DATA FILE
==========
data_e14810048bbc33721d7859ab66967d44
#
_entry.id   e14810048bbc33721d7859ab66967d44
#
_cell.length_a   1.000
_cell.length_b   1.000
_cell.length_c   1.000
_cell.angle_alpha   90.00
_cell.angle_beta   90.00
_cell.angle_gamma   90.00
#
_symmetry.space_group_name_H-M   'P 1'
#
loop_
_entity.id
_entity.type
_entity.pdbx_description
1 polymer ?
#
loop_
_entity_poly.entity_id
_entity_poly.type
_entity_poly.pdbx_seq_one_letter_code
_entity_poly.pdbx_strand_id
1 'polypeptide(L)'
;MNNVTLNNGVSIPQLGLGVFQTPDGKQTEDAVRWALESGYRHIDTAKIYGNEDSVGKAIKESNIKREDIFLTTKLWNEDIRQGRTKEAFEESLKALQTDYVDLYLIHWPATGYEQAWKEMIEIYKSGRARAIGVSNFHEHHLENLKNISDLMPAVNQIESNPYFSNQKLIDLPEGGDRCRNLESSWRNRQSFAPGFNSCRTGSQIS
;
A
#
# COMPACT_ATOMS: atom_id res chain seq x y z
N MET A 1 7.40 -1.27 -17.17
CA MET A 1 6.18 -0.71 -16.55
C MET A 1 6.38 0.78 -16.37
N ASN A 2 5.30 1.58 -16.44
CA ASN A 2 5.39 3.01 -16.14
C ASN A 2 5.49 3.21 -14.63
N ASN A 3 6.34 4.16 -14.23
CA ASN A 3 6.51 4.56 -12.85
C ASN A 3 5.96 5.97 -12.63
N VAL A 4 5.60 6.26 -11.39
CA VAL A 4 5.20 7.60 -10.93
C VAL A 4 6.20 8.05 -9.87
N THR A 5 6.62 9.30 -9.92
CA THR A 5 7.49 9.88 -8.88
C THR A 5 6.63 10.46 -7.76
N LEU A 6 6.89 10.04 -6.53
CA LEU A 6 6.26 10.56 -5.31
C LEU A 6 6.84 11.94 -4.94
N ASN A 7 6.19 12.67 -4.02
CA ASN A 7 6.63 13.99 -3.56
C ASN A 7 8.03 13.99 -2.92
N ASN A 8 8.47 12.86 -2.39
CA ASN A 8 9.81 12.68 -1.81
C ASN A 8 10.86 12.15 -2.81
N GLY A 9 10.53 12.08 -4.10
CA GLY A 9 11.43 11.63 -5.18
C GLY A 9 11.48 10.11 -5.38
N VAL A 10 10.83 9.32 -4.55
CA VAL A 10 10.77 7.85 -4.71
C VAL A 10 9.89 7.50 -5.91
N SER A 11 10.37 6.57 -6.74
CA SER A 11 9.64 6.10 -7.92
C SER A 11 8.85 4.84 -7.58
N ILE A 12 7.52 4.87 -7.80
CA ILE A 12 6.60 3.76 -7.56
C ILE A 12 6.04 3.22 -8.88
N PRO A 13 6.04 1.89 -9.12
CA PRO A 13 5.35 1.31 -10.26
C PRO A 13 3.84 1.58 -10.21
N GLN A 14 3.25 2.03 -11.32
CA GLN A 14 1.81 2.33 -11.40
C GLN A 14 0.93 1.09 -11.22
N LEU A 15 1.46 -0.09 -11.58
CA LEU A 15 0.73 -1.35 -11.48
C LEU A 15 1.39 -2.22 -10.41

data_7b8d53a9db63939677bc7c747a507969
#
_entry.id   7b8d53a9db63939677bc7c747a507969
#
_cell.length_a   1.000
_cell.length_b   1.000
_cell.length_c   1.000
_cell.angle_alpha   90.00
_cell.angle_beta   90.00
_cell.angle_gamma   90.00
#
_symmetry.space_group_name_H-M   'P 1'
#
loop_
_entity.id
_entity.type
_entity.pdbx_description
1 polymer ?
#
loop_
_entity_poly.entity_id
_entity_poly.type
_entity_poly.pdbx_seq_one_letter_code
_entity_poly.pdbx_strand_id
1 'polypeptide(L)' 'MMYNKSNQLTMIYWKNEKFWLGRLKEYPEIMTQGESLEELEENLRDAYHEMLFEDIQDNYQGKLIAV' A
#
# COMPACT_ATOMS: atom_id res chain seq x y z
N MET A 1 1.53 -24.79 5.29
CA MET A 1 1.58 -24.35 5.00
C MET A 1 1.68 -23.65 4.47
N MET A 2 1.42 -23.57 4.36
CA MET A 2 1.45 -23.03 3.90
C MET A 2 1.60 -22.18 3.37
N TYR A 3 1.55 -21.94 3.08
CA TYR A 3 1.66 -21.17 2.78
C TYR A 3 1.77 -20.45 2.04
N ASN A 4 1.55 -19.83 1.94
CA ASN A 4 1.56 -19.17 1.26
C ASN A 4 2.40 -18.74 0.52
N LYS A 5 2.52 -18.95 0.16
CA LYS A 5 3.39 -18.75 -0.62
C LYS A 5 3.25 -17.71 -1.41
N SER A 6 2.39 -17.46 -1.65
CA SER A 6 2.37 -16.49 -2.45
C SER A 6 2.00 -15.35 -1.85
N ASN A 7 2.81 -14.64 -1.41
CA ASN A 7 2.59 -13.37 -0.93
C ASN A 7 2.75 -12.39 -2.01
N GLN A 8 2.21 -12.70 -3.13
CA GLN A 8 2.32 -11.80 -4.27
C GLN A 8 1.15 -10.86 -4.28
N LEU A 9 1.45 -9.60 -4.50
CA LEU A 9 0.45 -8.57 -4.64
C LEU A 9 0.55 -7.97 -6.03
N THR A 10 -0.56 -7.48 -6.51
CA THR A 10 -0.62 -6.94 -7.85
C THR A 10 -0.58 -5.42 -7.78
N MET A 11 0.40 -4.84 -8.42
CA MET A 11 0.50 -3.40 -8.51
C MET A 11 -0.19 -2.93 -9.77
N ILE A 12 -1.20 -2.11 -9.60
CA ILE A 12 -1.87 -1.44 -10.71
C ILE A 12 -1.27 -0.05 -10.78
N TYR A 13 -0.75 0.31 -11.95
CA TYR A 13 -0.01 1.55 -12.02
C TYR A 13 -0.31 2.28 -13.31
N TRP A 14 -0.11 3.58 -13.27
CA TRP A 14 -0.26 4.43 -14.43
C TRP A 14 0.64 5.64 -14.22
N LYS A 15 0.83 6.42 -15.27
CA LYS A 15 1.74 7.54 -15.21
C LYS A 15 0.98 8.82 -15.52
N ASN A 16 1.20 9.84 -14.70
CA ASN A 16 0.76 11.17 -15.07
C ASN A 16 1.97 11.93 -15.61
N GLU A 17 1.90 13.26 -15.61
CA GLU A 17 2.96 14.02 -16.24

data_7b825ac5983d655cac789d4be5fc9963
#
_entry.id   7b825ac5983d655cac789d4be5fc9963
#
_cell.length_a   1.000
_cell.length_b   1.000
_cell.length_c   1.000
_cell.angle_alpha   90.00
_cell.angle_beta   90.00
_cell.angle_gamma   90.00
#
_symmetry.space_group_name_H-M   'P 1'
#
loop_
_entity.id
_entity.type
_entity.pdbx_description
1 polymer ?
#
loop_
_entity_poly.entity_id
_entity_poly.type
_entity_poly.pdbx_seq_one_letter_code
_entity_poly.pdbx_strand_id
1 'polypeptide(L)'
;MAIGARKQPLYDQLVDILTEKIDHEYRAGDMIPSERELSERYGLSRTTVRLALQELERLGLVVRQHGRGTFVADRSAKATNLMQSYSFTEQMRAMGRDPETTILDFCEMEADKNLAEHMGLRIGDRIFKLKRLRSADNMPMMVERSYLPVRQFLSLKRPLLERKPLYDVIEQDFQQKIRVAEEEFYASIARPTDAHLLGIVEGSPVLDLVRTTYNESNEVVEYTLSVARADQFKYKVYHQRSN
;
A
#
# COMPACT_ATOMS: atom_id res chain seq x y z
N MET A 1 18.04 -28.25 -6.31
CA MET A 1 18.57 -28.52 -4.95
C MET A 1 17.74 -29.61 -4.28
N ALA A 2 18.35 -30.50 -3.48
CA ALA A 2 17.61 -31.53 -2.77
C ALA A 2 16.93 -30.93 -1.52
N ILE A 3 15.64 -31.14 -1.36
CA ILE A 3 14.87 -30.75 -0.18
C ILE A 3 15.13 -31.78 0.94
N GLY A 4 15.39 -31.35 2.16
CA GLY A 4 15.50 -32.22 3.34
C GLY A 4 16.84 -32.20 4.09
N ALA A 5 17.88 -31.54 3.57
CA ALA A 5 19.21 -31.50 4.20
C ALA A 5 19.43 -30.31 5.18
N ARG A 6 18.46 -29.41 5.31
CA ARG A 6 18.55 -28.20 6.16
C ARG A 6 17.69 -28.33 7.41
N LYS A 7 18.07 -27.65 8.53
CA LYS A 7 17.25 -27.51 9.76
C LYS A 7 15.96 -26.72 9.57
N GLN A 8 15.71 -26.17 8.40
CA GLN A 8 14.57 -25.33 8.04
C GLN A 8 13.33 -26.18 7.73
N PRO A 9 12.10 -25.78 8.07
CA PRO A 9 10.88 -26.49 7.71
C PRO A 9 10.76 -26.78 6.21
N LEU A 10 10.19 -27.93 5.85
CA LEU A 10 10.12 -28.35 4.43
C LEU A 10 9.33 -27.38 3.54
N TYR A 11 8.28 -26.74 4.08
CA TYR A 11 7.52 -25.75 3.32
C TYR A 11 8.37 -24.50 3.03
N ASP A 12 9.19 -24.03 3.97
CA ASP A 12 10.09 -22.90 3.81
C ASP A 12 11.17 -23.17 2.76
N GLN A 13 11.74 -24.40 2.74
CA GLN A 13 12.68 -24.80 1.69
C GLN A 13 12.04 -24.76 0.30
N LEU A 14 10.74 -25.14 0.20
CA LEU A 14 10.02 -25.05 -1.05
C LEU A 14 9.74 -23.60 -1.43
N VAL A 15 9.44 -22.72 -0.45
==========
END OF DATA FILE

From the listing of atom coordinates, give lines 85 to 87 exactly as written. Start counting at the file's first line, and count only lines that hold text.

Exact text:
_cell.angle_gamma   90.00
#
_symmetry.space_group_name_H-M   'P 1'